ALEXANDRIA, Va. -- The United Fresh Fruit and Vegetable Association has sketched in detail a proposal for one unified trade show for the produce industry, which would replace the two separate conventions now offered by United and the Produce Marketing Association.
In a letter dated Oct. 3, United chairman Tim Fleming Sr. suggested that the proposed "SuperProduce" show be a joint venture between United and Newark, Del.-based PMA. The joint venture, with a separate governing board, could possibly be incorporated, Fleming said.
"We believe that our combined efforts with a single show could grow into an outstanding international event that is much greater than the sum of its parts," read the letter, which was addressed to Jeff Gargiulo, chairman of PMA.
The letter followed a meeting of United's board of directors in Washington in conjunction with United's public policy conference.
Under United's proposal, the governing board of the unified trade show would consist of board members from both associations, as well as current exhibitors and individual members from the two groups.
That board would seek industry ideas about the best time to hold the show, the best location and other issues. The board would also address the best ways to deal with current contractual obligations that each group has concerning future shows, according to the letter.
While Fleming did not discount the possibility that the two associations could merge completely and form one national organization, he repeated United's position on the issue of government relations, which had been a point of contention in early negotiations.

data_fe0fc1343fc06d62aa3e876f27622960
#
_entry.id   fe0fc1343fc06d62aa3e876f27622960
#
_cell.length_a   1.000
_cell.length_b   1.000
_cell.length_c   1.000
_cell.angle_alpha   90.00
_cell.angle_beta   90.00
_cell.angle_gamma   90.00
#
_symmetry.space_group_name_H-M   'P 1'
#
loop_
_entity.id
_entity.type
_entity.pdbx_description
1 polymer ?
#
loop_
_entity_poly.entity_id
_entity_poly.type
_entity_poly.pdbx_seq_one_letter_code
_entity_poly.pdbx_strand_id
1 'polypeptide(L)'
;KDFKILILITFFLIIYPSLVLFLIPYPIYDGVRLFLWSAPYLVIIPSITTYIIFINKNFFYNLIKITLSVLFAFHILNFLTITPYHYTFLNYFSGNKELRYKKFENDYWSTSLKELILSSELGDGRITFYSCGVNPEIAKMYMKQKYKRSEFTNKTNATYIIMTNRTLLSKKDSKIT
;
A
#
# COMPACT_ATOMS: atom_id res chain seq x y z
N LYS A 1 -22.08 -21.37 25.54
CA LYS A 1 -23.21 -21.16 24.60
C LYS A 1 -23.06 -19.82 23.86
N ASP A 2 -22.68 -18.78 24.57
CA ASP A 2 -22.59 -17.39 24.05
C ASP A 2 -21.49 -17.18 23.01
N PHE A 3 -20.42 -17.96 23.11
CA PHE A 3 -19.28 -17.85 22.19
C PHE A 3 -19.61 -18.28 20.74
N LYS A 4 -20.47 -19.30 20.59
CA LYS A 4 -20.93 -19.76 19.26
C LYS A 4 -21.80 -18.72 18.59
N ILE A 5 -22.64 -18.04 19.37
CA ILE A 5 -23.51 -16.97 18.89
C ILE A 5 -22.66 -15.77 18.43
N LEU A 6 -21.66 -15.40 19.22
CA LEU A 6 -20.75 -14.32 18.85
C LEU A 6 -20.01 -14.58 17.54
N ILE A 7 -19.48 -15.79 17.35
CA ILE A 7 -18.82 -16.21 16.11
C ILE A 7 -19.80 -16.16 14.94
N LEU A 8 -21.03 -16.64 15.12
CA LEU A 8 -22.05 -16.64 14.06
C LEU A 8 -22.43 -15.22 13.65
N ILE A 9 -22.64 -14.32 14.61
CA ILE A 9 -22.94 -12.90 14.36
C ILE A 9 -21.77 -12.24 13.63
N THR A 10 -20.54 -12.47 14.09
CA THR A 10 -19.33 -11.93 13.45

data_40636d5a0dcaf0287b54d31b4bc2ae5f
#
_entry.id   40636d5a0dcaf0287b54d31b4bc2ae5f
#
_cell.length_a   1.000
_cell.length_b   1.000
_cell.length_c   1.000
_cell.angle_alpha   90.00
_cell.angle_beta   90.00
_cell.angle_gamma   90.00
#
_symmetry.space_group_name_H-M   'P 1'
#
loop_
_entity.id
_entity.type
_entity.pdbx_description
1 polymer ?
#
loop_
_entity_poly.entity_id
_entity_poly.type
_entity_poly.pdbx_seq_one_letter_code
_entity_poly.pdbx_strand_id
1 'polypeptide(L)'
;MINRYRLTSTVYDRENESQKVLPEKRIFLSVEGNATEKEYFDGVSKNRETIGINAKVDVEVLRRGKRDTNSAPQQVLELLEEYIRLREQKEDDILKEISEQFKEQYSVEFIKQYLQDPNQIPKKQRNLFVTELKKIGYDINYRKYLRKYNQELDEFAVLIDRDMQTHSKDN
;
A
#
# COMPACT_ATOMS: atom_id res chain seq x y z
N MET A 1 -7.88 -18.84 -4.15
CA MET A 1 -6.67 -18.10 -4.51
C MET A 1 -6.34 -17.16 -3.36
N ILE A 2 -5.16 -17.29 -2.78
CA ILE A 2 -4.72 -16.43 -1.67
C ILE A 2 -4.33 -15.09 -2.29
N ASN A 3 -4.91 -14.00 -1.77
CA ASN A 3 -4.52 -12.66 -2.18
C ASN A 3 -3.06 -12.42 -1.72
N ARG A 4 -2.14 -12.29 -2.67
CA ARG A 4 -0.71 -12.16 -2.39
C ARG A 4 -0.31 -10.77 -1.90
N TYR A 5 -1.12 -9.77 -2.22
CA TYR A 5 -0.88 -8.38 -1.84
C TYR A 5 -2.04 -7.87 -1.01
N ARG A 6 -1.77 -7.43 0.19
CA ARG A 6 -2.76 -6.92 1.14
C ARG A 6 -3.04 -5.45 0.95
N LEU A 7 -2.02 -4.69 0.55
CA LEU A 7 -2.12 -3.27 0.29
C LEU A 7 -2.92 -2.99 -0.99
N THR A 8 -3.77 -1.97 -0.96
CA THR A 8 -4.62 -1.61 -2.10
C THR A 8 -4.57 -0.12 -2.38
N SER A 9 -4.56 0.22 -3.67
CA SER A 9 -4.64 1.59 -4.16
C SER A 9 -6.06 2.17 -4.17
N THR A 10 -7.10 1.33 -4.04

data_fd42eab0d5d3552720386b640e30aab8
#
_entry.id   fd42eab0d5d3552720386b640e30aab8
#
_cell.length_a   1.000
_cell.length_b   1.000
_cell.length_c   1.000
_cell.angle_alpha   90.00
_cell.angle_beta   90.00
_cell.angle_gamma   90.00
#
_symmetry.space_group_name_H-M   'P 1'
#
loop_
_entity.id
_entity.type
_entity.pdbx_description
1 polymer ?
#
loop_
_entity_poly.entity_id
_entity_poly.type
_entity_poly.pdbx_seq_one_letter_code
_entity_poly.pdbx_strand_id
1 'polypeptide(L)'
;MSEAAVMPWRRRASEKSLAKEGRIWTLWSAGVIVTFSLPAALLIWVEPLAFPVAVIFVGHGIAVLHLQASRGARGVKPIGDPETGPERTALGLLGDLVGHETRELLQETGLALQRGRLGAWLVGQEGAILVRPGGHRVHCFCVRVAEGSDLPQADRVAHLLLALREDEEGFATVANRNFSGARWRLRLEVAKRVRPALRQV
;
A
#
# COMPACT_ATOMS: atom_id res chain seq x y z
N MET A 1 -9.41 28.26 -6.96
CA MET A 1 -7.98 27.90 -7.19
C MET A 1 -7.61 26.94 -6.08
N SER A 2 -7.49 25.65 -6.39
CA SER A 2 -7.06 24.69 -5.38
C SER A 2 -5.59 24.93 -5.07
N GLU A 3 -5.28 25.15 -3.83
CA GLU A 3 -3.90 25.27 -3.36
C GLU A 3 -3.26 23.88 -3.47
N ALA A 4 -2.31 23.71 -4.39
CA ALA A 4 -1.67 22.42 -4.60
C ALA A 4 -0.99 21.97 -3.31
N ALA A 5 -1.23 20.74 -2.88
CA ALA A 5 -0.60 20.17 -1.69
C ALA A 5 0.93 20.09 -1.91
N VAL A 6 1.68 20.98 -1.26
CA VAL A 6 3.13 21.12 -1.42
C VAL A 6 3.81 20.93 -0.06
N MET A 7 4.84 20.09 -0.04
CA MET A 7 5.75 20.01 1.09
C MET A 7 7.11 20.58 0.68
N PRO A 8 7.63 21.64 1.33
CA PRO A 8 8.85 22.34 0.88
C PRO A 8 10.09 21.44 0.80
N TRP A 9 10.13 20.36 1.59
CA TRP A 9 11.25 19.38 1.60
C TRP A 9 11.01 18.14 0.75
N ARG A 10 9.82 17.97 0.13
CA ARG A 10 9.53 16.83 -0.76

"We believe, and our members have made abundantly clear in the past month, that our present full-time commitment to advocating the interests of commercial sellers of produce before Congress, federal regulatory agencies, the media, advocacy groups and other opinion leaders is an essential service provided by United," Fleming wrote.
"This function must be at the core of any national produce organization created by a potential merger between United and PMA," he added.
Fleming said United would also only accept a merger that was based on "the coming together of partners in good faith."
"Jeff, if this is going to work, it simply has to be the fair, balanced and friendly merging of two industry partners, not the takeover of one or the other," Fleming wrote.
While a meeting between board members of PMA and United was scheduled for this weekend, at the venue of PMA's convention and exposition in San Diego, Fleming suggested the two trade groups plan a more comprehensive meeting.
"It seems premature to expect resolution in a hurried one-hour session Saturday afternoon before your convention," Fleming wrote.
In an interview with SN, United president Tom Stenzel said he would like to see both boards meet for a day-long discussion, away from the distractions of a convention.
Bob Carey, president of PMA, told SN that the PMA board would take up the issues raised in Fleming's Oct. 3 letter over the weekend. Gargiulo will make a comment about the current status of merger discussions during the convention, he said.